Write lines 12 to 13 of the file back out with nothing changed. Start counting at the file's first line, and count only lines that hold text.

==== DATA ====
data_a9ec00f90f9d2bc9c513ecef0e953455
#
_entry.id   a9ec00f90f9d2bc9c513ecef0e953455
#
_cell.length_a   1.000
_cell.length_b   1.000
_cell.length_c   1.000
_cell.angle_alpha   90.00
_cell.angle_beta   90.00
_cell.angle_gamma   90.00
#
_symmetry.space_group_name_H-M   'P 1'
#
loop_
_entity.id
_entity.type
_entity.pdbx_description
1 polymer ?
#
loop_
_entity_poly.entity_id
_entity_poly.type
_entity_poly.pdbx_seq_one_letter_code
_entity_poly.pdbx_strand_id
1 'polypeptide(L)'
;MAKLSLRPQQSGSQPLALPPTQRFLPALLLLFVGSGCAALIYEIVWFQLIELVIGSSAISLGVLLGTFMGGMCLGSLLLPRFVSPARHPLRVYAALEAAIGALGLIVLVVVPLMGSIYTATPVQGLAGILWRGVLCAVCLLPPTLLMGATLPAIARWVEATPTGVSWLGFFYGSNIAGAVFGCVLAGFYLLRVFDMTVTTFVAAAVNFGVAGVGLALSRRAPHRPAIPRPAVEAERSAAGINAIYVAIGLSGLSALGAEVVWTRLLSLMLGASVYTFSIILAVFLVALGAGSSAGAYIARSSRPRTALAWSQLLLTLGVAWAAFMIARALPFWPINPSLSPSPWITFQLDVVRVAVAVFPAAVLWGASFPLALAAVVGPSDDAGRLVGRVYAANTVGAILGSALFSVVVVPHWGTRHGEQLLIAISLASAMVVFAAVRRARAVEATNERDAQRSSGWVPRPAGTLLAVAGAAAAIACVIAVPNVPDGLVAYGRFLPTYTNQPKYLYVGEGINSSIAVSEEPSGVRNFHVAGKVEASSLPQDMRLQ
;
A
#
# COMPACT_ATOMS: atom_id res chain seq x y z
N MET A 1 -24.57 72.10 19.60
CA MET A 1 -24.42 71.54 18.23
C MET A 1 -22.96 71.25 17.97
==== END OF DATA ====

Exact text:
_symmetry.space_group_name_H-M   'P 1'
#